December 16, 1988
Workers at the Adolph Coors Co. in Golden, Colo., overwhelmingly rejected a plan to bring organized labor back to the brewery after a 10-year absence. Teamsters Union officials said Coors employees voted 1,081 to 413 against joining their union. "We're delighted that our employees have decided that third-party representation is not needed at Coors," Peter Coors, president of the brewery, said in a statement.
September 20, 1988 |
Simon Levi Co., a Carson-based firm with a 115-year business record, has closed its wholesale liquor distributorship and eliminated 275 jobs. Levi, which has distributed leading distilled spirits in Southern California since 1934, officially eliminated that operation Friday. The company, which evolved from 1870s-era general store operations in Temecula and San Diego, will continue to own and sell a line of wines and beer. The firm eliminated its food operations in 1952.
July 12, 1988 |
Perhaps labor's 10-year boycott against the Adolph Coors Co. was called off prematurely last August, when the AFL-CIO signed a peace treaty with Coors that was seen as a major victory against one of the nation's most virulently anti-union companies. Coors recently maneuvered to frustrate efforts to unionize its brewery workers, even though the massive boycott forced the firm to promise that it would not wage an all-out campaign to keep itself non-union.
December 1, 1987 |
For years, the alleged inefficiency and relatively high wages and benefits of American workers were repeatedly cited by auto makers and financial analysts as key factors in the decline of the auto industry in this country. But the experience of foreign manufacturers operating plants here clearly shows that the denigration of Americans as rather sloppy, costly workers was unfair. The reasoning behind the recent far-reaching corporate decisions of Toyota and Volkswagen make the point nicely.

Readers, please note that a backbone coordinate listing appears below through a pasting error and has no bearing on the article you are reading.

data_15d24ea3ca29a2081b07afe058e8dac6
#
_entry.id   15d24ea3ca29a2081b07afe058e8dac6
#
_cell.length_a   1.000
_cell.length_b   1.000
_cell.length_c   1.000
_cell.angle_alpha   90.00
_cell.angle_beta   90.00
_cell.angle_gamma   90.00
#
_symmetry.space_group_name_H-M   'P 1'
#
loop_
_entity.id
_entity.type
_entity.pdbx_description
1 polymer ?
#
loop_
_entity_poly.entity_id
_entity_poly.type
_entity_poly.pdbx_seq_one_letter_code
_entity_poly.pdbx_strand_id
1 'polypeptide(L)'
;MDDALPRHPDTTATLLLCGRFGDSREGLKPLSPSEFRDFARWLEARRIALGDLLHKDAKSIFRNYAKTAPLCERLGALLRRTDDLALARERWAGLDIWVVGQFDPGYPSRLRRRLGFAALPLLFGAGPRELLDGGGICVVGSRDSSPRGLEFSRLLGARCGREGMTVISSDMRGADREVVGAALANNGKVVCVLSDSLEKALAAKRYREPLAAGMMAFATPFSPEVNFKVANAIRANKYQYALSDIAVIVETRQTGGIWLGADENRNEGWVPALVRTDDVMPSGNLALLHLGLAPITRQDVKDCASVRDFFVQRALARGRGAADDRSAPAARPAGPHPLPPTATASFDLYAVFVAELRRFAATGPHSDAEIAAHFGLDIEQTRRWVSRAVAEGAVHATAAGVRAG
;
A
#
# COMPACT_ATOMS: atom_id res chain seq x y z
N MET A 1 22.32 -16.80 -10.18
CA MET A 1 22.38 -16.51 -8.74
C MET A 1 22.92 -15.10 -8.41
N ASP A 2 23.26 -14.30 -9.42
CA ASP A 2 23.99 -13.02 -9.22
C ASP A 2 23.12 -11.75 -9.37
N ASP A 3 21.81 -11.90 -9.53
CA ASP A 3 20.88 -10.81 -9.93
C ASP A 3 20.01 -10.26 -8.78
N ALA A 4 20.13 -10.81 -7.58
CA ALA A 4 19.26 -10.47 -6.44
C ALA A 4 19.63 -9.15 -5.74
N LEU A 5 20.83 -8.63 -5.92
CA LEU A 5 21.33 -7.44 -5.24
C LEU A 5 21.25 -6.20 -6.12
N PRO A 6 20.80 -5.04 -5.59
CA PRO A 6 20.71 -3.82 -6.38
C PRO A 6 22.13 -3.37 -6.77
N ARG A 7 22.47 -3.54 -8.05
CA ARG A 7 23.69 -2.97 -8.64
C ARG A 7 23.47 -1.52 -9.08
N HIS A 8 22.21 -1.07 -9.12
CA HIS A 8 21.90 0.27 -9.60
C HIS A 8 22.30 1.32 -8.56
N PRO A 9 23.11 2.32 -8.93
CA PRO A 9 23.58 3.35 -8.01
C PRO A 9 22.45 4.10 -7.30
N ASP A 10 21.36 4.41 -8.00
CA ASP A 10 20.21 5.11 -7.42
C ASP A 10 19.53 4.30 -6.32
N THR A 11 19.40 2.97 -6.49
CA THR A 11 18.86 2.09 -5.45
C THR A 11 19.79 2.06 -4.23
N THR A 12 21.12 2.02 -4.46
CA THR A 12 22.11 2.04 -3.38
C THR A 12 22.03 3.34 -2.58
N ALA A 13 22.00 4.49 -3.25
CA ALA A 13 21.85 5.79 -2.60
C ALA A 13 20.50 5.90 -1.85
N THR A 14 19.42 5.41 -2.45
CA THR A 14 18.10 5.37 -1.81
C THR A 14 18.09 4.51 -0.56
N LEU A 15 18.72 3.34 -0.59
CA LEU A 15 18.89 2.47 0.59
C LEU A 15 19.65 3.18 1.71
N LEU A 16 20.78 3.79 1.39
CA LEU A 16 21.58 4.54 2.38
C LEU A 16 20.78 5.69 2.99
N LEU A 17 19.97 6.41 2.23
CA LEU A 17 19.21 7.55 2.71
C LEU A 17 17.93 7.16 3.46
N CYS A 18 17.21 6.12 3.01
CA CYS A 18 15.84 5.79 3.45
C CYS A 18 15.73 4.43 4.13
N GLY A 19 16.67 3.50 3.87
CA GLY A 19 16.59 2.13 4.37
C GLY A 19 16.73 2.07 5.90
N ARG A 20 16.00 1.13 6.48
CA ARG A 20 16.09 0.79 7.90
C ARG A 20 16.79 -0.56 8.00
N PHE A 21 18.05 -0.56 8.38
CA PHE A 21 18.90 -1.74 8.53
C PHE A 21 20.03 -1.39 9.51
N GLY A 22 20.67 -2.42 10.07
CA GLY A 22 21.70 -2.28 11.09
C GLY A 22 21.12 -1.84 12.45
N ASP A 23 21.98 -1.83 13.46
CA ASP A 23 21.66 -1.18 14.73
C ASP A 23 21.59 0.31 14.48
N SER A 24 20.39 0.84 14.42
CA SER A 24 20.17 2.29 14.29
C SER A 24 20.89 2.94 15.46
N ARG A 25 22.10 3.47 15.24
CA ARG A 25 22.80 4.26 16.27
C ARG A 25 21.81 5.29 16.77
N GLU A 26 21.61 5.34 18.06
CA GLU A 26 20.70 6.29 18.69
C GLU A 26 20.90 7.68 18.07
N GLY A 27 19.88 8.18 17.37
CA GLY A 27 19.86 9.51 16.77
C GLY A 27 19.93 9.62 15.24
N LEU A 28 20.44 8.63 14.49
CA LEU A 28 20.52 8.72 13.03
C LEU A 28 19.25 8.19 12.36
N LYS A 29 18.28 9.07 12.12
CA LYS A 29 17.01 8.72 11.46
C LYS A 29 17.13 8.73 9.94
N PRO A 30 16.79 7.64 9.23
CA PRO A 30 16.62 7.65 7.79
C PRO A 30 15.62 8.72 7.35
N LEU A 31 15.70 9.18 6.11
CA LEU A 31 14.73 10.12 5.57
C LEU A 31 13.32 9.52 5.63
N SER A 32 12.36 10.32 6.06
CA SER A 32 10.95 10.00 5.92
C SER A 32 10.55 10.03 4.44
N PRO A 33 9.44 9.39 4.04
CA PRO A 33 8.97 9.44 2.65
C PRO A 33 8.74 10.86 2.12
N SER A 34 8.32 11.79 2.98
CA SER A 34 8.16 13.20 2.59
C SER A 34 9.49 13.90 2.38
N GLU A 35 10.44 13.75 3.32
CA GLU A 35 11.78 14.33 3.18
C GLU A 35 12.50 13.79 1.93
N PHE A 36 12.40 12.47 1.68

August 25, 1987 |
The AFL-CIO won a major but not total victory last week in its 10-year war with the Adolph Coors Co. A final victory is almost sure to come soon, when Coors workers vote on union representation. Even so, what already has occurred is a stunning success for the nationwide Coors boycott that was staged by labor.
August 20, 1987 |
The AFL-CIO ended its contentious 10-year boycott of Coors beer Wednesday, announcing an agreement that for the first time will require the company to allow an expedited union vote at its main Colorado brewery and to employ union workers at any new Coors facility. AFL-CIO President Lane Kirkland, claiming victory in the agreement with the last major non-union beer company, declared the nationwide boycott "a complete success, a resounding success."